Harry Kane will obviously be delighted to finally score a Premier League goal in August, particularly so soon after hitting the crossbar from close range and thus wondering if the run would continue. The notion of a curse was nonsense, but these things do play on the mind of a footballer. Kane will now go to Old Trafford next Monday with renewed energy. Nothing helps a striker’s recuperation like scoring goals.
But more important for Tottenham than Kane’s finish might be the identity of the scorer of the opening goal. Lucas Moura hardly lit up the Premier League following his January move from Paris Saint-Germain, but that was more due to a lack of regular minutes than poor performances. The Brazilian now has two goals and four assists in seven starts in a Tottenham shirt.
With a full pre-season completed and greater responsibility bestowed following the late return of teammates to training following the World Cup, Moura can now prove to Mauricio Pochettino that he can be an able goalscoring support to Kane. With Heung-Min Son away at the Asian Cup soon, that will be crucial.
A 25-year-old Brazilian international signed from an elite club for just £25m (€28m)? Moura could well prove to be a bargain.
Old habits die hard for griping Hughes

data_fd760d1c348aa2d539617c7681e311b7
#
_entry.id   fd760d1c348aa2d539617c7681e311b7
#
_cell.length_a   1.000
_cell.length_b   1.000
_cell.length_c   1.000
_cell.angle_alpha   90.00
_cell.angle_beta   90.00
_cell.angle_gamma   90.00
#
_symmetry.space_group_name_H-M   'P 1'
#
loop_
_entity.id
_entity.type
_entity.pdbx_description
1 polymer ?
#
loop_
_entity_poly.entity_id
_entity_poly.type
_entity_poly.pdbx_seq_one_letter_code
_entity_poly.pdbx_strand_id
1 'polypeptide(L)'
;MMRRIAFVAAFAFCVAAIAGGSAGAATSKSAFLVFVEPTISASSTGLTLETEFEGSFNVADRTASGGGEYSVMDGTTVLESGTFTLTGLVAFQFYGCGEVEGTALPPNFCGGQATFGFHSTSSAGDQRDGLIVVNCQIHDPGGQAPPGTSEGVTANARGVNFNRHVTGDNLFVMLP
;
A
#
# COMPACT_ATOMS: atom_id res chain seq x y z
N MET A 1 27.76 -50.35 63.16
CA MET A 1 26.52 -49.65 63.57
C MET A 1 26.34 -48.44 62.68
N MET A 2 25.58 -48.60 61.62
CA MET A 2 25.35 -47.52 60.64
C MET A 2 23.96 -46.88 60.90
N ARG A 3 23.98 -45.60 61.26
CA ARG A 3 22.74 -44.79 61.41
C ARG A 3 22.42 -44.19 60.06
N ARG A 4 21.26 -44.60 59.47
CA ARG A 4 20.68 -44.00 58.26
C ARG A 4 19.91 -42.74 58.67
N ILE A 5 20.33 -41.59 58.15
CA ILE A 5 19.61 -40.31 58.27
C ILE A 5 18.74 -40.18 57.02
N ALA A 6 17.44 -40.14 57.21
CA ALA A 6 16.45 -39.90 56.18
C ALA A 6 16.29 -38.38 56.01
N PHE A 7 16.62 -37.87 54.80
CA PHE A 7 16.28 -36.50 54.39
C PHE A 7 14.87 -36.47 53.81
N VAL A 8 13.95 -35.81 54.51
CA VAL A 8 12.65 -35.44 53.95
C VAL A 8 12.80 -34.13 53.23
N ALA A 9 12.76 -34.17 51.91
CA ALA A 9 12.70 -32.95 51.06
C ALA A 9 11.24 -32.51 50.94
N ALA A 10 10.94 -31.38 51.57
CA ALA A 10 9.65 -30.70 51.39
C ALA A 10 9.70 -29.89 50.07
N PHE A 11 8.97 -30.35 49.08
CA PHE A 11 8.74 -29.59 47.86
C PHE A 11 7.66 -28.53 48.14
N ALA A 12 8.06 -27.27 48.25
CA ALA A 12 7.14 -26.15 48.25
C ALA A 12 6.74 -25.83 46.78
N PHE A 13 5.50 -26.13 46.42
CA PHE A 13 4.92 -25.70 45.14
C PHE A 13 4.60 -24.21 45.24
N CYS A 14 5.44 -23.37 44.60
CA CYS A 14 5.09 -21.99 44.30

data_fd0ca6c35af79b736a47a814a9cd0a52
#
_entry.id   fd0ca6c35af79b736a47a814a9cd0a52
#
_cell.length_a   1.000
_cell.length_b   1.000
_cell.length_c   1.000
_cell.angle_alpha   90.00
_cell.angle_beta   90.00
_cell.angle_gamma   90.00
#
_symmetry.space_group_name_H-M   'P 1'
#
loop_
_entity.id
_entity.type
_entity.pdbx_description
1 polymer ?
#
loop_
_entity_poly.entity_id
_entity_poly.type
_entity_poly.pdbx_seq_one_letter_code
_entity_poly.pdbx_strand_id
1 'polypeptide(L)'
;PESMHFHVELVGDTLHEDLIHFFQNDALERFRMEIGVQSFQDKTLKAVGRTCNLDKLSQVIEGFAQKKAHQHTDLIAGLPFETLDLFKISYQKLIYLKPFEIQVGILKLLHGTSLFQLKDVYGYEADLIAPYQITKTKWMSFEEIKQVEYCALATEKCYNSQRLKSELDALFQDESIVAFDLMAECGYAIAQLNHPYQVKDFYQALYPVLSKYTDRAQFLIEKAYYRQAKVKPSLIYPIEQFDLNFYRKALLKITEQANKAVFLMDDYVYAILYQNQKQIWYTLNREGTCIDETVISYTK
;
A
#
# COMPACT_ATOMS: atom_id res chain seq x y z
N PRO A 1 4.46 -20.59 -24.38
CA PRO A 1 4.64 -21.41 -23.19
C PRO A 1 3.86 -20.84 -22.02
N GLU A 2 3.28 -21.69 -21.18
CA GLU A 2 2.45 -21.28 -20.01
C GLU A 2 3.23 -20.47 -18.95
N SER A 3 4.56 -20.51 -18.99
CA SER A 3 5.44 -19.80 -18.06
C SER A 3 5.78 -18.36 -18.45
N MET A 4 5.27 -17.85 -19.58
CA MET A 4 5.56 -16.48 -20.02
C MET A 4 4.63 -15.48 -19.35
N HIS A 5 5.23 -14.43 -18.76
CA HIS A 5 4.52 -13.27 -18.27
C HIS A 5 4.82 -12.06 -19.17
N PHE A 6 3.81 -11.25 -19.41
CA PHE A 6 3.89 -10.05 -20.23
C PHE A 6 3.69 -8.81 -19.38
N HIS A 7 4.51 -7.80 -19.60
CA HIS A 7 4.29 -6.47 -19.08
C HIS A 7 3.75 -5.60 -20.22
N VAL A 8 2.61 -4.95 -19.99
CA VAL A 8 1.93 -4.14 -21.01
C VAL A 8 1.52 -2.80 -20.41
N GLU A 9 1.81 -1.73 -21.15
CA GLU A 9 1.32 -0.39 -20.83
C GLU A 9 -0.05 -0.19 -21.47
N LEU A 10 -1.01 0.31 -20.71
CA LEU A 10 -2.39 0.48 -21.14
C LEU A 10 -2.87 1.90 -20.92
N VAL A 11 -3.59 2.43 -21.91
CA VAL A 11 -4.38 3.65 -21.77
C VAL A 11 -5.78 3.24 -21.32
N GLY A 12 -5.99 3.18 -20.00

Mark Hughes has a reputation for blaming referees for his team’s defeats, and there’s nothing like an away defeat in August to remind you that Hughes is still manager of Southampton.
Against the same opponents in May, Hughes accused Jon Moss of “getting his breath back” and so incorrectly awarding a free-kick against Southampton from which Everton equalised. This time Hughes blamed Lee Mason for not sending off Everton goalkeeper Jordan Pickford in the 2-1 defeat.
See here’s the thing, Mark: There is no anti-Mark Hughes cabal of referees who want to punish your teams. Sometimes decisions go against you, sometimes with you.
The best thing you can do is control the controllables, and your team have played badly in both of their opening two games and so taken one point.
Rather than looking for a scapegoat, Hughes must introspect for a way to tighten up Southampton’s central midfield and look to create more clear-cut chances. Fail to do so, and this could be a long season.
Wilson enjoying his time in the sun
I interviewed Callum Wilson before Bournemouth’s debut Premier League season, and spoke to a young man with lofty ambitions.
He was 23 years old, had just scored 20 times in his first full season of Championship football, and believed he could break into the England squad.
Since then, Wilson has battled to save his career after rupturing the anterior cruciate ligaments in both knees in 2015 and 2017.
Before this season, he was limited to 48 Premier League starts in three seasons.
But Wilson is strong and sees his full fitness and full pre-season as a blessing.
The striker has scored twice and provided another assist in Bournemouth’s two matches, and Eddie Howe’s team have enjoyed their best-ever start to a Premier League season.
Howe knows a thing or two about recovering from serious injury, and could not be more proud of his centre forward.